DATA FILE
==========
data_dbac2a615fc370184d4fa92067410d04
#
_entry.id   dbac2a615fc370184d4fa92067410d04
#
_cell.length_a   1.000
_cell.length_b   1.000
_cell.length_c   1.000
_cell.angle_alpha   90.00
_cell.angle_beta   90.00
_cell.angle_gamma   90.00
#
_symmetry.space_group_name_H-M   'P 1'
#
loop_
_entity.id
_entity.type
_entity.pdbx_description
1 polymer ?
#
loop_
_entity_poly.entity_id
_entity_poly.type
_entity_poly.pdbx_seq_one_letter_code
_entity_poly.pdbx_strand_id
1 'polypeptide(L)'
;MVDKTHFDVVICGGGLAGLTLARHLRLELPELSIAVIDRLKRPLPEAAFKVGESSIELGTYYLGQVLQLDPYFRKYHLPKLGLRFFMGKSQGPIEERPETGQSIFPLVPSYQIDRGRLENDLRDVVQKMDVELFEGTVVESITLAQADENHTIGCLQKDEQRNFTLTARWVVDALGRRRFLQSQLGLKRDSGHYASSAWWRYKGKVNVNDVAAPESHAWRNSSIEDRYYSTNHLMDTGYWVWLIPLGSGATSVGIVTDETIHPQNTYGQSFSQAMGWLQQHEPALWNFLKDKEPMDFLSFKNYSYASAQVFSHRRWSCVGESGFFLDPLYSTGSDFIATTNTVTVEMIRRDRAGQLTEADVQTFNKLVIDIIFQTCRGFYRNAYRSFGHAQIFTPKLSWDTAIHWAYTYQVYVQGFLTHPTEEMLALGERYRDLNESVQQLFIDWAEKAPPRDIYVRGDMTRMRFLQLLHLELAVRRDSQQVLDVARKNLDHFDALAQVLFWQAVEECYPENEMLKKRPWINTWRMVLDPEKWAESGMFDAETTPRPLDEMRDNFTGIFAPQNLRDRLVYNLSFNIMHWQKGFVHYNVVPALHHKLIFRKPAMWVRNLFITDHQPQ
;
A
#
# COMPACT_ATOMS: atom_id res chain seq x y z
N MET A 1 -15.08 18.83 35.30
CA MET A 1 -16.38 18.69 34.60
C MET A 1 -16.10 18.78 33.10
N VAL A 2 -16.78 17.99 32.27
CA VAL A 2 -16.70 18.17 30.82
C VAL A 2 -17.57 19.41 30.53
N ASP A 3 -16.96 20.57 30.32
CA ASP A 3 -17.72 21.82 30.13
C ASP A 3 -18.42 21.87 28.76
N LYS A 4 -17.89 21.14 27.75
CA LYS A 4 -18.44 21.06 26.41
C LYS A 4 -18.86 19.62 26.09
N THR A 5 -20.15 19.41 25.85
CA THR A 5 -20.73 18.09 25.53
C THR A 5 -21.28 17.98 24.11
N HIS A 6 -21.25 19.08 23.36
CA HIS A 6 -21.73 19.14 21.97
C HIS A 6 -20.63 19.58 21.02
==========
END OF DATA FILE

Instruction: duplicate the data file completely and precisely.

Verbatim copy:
data_dbac2a615fc370184d4fa92067410d04
#
_entry.id   dbac2a615fc370184d4fa92067410d04
#
_cell.length_a   1.000
_cell.length_b   1.000
_cell.length_c   1.000
_cell.angle_alpha   90.00
_cell.angle_beta   90.00
_cell.angle_gamma   90.00
#
_symmetry.space_group_name_H-M   'P 1'
#
loop_
_entity.id
_entity.type
_entity.pdbx_description
1 polymer ?
#
loop_
_entity_poly.entity_id
_entity_poly.type
_entity_poly.pdbx_seq_one_letter_code
_entity_poly.pdbx_strand_id
1 'polypeptide(L)'
;MVDKTHFDVVICGGGLAGLTLARHLRLELPELSIAVIDRLKRPLPEAAFKVGESSIELGTYYLGQVLQLDPYFRKYHLPKLGLRFFMGKSQGPIEERPETGQSIFPLVPSYQIDRGRLENDLRDVVQKMDVELFEGTVVESITLAQADENHTIGCLQKDEQRNFTLTARWVVDALGRRRFLQSQLGLKRDSGHYASSAWWRYKGKVNVNDVAAPESHAWRNSSIEDRYYSTNHLMDTGYWVWLIPLGSGATSVGIVTDETIHPQNTYGQSFSQAMGWLQQHEPALWNFLKDKEPMDFLSFKNYSYASAQVFSHRRWSCVGESGFFLDPLYSTGSDFIATTNTVTVEMIRRDRAGQLTEADVQTFNKLVIDIIFQTCRGFYRNAYRSFGHAQIFTPKLSWDTAIHWAYTYQVYVQGFLTHPTEEMLALGERYRDLNESVQQLFIDWAEKAPPRDIYVRGDMTRMRFLQLLHLELAVRRDSQQVLDVARKNLDHFDALAQVLFWQAVEECYPENEMLKKRPWINTWRMVLDPEKWAESGMFDAETTPRPLDEMRDNFTGIFAPQNLRDRLVYNLSFNIMHWQKGFVHYNVVPALHHKLIFRKPAMWVRNLFITDHQPQ
;
A
#
# COMPACT_ATOMS: atom_id res chain seq x y z
N MET A 1 -15.08 18.83 35.30
CA MET A 1 -16.38 18.69 34.60
C MET A 1 -16.10 18.78 33.10
N VAL A 2 -16.78 17.99 32.27
CA VAL A 2 -16.70 18.17 30.82
C VAL A 2 -17.57 19.41 30.53
N ASP A 3 -16.96 20.57 30.32
CA ASP A 3 -17.72 21.82 30.13
C ASP A 3 -18.42 21.87 28.76
N LYS A 4 -17.89 21.14 27.75
CA LYS A 4 -18.44 21.06 26.41
C LYS A 4 -18.86 19.62 26.09
N THR A 5 -20.15 19.41 25.85
CA THR A 5 -20.73 18.09 25.53
C THR A 5 -21.28 17.98 24.11
N HIS A 6 -21.25 19.08 23.36
CA HIS A 6 -21.73 19.14 21.97
C HIS A 6 -20.63 19.58 21.02